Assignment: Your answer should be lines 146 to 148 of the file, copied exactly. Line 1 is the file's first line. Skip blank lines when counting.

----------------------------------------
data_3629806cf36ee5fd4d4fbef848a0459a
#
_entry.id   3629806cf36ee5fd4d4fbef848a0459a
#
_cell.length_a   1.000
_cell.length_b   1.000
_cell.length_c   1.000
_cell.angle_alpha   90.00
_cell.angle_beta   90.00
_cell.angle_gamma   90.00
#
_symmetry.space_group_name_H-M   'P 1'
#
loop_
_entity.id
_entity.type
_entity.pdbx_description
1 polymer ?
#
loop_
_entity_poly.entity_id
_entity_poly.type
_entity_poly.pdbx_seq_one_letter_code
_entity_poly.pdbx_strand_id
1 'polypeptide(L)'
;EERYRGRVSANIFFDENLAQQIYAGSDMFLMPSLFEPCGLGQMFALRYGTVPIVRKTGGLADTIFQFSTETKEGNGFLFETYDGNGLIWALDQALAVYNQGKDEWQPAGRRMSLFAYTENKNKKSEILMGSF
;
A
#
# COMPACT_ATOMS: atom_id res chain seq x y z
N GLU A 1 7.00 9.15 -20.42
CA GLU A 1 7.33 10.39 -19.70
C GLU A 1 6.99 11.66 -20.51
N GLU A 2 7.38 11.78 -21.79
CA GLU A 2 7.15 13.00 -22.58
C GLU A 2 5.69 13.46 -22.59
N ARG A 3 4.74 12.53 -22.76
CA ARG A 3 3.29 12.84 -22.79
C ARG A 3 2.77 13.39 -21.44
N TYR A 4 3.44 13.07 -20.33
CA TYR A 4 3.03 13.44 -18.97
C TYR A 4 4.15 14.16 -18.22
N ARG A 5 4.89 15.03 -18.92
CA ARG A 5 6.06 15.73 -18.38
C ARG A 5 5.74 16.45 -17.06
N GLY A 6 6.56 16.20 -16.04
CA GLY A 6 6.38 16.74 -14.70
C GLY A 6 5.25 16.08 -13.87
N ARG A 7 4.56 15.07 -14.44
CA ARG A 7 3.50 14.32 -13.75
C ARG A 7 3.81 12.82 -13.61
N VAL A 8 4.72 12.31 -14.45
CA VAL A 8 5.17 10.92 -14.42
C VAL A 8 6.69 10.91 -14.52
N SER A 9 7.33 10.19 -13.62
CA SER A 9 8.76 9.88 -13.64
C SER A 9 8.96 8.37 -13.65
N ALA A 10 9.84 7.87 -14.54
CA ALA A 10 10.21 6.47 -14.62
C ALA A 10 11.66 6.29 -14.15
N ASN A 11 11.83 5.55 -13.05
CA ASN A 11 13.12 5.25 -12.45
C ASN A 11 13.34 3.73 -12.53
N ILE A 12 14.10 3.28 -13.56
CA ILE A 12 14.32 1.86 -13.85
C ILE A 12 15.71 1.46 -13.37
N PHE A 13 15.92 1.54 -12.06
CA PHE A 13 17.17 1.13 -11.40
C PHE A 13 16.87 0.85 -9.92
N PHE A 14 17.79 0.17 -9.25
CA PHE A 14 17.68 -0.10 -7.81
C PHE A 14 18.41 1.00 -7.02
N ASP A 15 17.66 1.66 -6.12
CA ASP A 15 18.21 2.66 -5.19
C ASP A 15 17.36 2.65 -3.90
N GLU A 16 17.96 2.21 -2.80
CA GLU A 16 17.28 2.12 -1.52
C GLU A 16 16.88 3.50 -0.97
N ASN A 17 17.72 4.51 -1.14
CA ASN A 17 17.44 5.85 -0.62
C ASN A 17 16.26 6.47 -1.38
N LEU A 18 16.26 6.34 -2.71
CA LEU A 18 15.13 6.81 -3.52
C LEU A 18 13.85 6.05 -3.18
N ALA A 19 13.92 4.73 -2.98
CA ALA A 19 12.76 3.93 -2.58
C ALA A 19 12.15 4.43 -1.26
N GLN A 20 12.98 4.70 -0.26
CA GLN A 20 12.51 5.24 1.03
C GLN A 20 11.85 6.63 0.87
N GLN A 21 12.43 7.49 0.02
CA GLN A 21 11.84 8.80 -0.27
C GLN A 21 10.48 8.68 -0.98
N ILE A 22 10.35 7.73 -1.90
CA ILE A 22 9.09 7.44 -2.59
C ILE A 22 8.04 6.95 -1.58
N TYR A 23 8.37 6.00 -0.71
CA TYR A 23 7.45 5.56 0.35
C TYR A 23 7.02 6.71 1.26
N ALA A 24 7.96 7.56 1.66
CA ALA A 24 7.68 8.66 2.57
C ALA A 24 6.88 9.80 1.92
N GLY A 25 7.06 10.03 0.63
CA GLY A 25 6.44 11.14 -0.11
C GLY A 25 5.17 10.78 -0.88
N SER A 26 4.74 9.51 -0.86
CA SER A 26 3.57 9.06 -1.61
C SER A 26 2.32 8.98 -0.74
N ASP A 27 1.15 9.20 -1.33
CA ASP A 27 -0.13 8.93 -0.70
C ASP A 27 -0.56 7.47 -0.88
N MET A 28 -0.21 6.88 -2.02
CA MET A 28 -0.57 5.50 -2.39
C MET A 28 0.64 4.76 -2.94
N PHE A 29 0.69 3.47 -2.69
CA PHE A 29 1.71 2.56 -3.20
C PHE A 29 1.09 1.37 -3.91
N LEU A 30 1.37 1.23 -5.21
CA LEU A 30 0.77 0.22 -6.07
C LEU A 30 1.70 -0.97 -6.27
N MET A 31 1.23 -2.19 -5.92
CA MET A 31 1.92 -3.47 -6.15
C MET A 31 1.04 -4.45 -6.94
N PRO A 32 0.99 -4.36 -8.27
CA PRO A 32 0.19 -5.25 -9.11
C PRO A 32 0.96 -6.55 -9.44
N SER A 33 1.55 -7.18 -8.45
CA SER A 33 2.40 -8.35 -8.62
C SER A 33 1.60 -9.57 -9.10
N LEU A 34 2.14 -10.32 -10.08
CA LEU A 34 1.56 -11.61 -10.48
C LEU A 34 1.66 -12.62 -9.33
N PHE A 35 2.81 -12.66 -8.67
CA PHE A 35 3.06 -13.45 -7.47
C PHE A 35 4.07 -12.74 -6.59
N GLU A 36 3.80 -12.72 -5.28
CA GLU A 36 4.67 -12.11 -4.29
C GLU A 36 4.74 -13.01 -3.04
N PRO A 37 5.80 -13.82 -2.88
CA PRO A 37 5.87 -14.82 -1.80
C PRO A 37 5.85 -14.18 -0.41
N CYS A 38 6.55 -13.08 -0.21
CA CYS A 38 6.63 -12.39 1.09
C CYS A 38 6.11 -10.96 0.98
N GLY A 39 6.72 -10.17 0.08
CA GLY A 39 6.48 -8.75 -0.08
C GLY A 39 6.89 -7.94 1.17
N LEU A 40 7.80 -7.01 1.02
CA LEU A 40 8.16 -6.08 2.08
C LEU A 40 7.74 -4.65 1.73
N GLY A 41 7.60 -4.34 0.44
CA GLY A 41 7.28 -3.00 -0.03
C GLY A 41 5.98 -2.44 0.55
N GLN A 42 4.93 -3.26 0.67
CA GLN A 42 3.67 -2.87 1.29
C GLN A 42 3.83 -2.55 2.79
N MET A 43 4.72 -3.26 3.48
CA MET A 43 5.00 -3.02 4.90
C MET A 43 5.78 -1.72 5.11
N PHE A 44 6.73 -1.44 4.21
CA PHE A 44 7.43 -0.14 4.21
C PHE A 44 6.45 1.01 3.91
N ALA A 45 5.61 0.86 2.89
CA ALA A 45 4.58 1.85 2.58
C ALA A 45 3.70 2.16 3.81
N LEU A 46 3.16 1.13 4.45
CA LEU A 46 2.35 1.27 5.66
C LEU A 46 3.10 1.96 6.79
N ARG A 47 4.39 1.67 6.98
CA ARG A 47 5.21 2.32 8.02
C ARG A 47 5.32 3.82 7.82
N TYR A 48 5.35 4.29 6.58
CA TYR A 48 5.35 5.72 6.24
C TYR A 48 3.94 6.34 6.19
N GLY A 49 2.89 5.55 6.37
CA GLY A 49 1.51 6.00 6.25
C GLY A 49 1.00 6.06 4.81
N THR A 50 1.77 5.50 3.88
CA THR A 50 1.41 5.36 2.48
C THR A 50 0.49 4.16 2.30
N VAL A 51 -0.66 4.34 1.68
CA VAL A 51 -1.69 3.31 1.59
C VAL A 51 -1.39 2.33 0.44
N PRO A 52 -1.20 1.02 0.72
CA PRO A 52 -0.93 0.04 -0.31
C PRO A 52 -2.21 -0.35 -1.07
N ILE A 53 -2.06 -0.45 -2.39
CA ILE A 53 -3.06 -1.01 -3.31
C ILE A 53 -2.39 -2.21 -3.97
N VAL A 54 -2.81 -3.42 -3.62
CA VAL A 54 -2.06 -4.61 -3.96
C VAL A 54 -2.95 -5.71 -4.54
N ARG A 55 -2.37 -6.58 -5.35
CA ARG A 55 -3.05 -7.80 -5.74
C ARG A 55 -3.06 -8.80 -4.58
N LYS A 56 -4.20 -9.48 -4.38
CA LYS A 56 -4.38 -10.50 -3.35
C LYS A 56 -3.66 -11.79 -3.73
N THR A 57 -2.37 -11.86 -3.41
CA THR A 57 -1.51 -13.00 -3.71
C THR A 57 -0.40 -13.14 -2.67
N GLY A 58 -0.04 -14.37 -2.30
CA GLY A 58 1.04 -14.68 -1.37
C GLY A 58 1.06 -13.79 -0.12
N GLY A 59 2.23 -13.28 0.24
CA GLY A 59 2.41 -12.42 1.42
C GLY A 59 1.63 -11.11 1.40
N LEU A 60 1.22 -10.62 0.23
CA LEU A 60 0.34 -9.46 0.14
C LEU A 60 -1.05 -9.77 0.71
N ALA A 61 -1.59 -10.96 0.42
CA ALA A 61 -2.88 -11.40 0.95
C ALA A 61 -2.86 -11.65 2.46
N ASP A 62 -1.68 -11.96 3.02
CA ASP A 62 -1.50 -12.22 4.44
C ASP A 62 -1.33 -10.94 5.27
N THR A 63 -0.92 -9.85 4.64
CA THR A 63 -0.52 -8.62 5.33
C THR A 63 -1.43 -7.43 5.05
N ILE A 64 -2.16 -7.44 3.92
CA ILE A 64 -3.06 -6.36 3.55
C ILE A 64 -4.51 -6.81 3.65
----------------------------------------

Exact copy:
CA GLY A 39 6.48 -8.75 -0.08
C GLY A 39 6.89 -7.94 1.17
N LEU A 40 7.80 -7.01 1.02